Abstract: We use natural experiments – plausibly exogenous, anticipated increases in the piece rate – to study how effort responds to incentives. Our first finding, like some previous studies, lends little support to the view that incentives increase effort: raising the piece rate has zero effect on total daily effort. Previous studies have speculated that changes in motivation over the course of the workday, caused by the increase in the piece rate, may lead to this result, but have relied on data aggregated to the day. Our data allow us to look within the workday. We find that workers do respond to incentives within the day: they work significantly harder in early hours of work, but significantly less hard later on, with a net effect of zero on total daily effort. We consider different possible explanations for this behavior. The most parsimonious explanation is a model in the spirit of Loewenstein and O'Donoghue (2005), in which a cognitive system, assumed to behave like the standard economic model predicts, is in conflict with the affective system. We review evidence from psychology and neuroscience to argue that the affective system may be strongly influenced by within-day changes in earnings, relative to an earnings goal. The affective system cares less about income once the goal is surpassed, providing an explanation for a drop in effort later in the day, and for the findings of earlier studies.
    Keywords: labor supply, loss aversion, affect, intertemporal substitution
    JEL: J22 J33 D01 B49
    Date: 2006–10
  5. By: Bernd Irlenbusch (London School of Economics and IZA Bonn); Gabriele K. Ruchala (University College London)
    Abstract: How to design compensation schemes to motivate team members appears to be one of the most challenging problems in the economic analysis of labour provision. We shed light on this issue by experimentally investigating team-based compensations with and without bonuses awarded to the highest contributors in teams. A purely team-based compensation scheme induces agents to voluntarily cooperate while introducing an additional relative reward increases effort and efficiency only when the bonus is substantial. In this case, however, the data suggests that tournament competition crowds out voluntary cooperation within a team.
    Keywords: teamwork, bonus pools, relative rewards, motivation crowding out, voluntary cooperation, personnel economics, experiments
    JEL: C72 C91 H41 J33 L23 M52
    Date: 2006–11
  6. By: Rupert Sausgruber (Department of Public Economics, University of Innsbruck); Jean-Robert Tyran (Department of Economics, University of Copenhagen)
    Abstract: We study pure redistribution as a device to increase cooperation and efficiency in the provision of public goods. Experimental subjects play a two-stage game. The first stage is the standard linear public goods game. In the second stage, subjects can redistribute payoffs among other subjects in their group. We find that cooperation and efficiency increases substantially with this redistribution scheme, and that the redistribution option is popular. Our results provide an intuitive explanation for why an imposed redistribution rule, as proposed by Falkinger (1996), is capable of sustaining cooperation in the provision of public goods.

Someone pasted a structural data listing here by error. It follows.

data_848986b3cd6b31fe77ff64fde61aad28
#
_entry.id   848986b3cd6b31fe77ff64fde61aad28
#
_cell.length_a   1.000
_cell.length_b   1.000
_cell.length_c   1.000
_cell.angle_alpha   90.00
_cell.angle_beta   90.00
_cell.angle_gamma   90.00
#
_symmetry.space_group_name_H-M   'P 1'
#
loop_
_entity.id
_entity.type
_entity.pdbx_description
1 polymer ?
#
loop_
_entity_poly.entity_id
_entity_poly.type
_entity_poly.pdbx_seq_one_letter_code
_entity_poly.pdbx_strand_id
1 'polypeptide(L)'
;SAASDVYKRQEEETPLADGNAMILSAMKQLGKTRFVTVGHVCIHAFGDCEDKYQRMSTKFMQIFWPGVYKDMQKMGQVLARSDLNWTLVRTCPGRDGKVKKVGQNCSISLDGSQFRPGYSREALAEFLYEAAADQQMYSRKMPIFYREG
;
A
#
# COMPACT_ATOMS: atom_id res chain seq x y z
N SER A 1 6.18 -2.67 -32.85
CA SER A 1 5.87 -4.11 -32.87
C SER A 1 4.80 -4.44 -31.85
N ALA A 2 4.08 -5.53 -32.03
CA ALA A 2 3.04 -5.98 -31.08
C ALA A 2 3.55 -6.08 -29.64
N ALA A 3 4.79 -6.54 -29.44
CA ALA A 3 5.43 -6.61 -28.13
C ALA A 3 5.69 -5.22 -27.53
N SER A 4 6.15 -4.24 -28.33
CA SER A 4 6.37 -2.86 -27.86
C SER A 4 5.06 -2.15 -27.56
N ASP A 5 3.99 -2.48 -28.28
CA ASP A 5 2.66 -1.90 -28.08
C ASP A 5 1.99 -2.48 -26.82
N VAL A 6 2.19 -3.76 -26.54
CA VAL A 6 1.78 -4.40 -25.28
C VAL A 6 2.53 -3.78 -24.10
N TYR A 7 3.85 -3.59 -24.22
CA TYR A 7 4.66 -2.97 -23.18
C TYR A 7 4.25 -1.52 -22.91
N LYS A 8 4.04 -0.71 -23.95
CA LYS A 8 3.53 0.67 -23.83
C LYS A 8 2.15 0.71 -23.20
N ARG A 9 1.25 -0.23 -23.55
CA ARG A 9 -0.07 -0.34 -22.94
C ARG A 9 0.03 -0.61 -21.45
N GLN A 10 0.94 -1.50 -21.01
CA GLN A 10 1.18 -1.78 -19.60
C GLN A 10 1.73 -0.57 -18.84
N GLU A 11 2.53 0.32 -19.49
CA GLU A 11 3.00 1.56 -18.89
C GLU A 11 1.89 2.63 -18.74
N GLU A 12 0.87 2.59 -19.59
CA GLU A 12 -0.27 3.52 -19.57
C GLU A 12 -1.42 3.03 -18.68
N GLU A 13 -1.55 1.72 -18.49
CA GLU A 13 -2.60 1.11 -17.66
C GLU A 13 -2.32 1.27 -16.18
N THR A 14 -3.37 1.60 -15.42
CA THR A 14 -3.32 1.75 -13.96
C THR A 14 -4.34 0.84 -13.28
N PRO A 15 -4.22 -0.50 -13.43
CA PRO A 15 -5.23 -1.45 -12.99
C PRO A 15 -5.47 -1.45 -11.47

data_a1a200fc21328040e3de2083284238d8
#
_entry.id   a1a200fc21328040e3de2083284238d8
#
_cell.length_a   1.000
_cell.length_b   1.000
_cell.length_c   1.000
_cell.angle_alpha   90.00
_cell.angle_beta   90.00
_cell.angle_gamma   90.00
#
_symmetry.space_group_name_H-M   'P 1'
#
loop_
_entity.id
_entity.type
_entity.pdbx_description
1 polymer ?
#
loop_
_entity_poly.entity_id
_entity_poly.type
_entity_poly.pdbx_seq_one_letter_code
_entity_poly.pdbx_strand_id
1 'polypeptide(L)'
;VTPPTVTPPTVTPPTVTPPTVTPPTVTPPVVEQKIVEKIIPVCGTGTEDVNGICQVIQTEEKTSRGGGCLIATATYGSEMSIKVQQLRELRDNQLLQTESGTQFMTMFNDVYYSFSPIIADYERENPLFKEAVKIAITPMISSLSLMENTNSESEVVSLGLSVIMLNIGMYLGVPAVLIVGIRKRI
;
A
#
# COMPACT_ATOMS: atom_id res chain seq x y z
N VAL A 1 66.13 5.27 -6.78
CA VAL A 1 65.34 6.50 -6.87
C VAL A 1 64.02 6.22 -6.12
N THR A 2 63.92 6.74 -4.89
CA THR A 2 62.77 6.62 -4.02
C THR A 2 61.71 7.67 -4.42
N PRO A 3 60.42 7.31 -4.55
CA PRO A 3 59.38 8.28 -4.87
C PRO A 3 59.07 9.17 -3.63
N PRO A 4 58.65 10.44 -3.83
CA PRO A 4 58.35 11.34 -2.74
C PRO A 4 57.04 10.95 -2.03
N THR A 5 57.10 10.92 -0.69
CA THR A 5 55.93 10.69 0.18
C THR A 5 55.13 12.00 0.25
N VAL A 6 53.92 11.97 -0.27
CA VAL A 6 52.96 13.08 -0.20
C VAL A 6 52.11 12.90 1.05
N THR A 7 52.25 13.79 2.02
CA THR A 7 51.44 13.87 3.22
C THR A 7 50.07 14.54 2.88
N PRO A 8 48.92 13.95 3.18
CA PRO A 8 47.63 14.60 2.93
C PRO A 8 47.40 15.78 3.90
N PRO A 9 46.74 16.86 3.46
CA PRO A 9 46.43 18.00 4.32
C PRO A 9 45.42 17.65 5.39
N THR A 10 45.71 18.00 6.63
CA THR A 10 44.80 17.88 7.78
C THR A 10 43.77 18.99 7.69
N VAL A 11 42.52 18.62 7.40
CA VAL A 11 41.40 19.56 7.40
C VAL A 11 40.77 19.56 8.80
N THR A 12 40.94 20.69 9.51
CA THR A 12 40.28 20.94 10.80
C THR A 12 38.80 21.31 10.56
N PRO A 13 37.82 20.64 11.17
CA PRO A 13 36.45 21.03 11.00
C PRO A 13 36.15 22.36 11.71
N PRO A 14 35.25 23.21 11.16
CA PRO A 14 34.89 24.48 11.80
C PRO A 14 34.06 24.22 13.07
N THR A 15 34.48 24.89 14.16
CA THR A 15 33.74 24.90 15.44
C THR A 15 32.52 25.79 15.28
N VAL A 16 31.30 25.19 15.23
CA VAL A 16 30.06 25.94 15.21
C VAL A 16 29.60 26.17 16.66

Keywords: experiment; public goods; redistribution
    JEL: C9 H41
    Date: 2006–12
  7. By: SPRUMONT, Yves; MANIQUET, François
    Abstract: We study the problem of provision and cost-sharing of a public good in large economies where exclusion, complete or partial, is possible. We search for incentive-constrained efficient allocation rules that display fairness properties. Population monotonicity says that an increase in population should not be detrimental to anyone. Demand monotonicity states that an increase in the demand for the public good (in the sense of a first-order stochastic dominance shift in the distribution of preferences) should not be detrimental to any agent whose preferences remain unchanged. Under suitable domain restrictions, there exists a unique incentive-constrained efficient and demand-monotonic allocation rule: the so-called serial rule. In the binary public good case, the serial rule is also the only incentive-constrained efficient and population-monotonic rule.
    Keywords: excludable blic good, incentive comtibility, fairness, serial rule
    JEL: D63 D71
    Date: 2006
  8. By: Kelly Shue (Harvard University); Erzo F.P. Luttmer (Harvard University, NBER and IZA Bonn)
    Abstract: If voters are fully rational and have negligible cognition costs, ballot layout should not affect election outcomes. In this paper, we explore deviations from rational voting using quasirandom variation in candidate name placement on ballots from the 2003 California Recall Election. We find that the voteshares of minor candidates almost double when their names are adjacent to the names of major candidates on a ballot. Voteshare gains are largest in precincts with high percentages of Democratic, Hispanic, low-income, non-English speaking, poorly educated, or young voters. A major candidate that attracts a disproportionate share of voters from these types of precincts faces a systematic electoral disadvantage. If the Republican frontrunner Arnold Schwarzenegger and Democratic frontrunner Cruz Bustamante had been in a tie, adjacency misvoting would have given Schwarzenegger an edge of 0.06% of the voteshare. This gain in voteshare exceeds the margins of victory in the 2000 U.S. Presidential Election and the 2004 Washington Gubernatorial Election. We explore which voting technology platforms and brands mitigate misvoting.